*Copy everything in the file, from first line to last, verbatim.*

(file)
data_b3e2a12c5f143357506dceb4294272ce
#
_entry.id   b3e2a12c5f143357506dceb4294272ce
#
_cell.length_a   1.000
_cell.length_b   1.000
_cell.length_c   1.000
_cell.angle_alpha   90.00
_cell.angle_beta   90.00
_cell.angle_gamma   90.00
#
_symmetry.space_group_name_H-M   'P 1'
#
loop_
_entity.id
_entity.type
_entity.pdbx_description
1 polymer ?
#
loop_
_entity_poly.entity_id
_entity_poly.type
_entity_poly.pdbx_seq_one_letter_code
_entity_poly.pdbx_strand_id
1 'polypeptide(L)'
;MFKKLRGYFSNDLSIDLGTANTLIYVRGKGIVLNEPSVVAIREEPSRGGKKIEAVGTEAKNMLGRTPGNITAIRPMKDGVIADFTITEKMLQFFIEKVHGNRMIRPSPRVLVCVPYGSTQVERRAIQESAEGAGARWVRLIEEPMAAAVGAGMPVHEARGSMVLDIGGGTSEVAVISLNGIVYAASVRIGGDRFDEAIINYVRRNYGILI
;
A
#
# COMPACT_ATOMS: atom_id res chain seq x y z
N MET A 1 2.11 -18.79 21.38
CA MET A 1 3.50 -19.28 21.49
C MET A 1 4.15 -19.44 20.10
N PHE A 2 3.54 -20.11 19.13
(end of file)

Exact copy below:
data_b3e2a12c5f143357506dceb4294272ce
#
_entry.id   b3e2a12c5f143357506dceb4294272ce
#
_cell.length_a   1.000
_cell.length_b   1.000
_cell.length_c   1.000
_cell.angle_alpha   90.00
_cell.angle_beta   90.00
_cell.angle_gamma   90.00
#
_symmetry.space_group_name_H-M   'P 1'
#
loop_
_entity.id
_entity.type
_entity.pdbx_description
1 polymer ?
#
loop_
_entity_poly.entity_id
_entity_poly.type
_entity_poly.pdbx_seq_one_letter_code
_entity_poly.pdbx_strand_id
1 'polypeptide(L)'
;MFKKLRGYFSNDLSIDLGTANTLIYVRGKGIVLNEPSVVAIREEPSRGGKKIEAVGTEAKNMLGRTPGNITAIRPMKDGVIADFTITEKMLQFFIEKVHGNRMIRPSPRVLVCVPYGSTQVERRAIQESAEGAGARWVRLIEEPMAAAVGAGMPVHEARGSMVLDIGGGTSEVAVISLNGIVYAASVRIGGDRFDEAIINYVRRNYGILI
;
A
#
# COMPACT_ATOMS: atom_id res chain seq x y z
N MET A 1 2.11 -18.79 21.38
CA MET A 1 3.50 -19.28 21.49
C MET A 1 4.15 -19.44 20.10
N PHE A 2 3.54 -20.11 19.13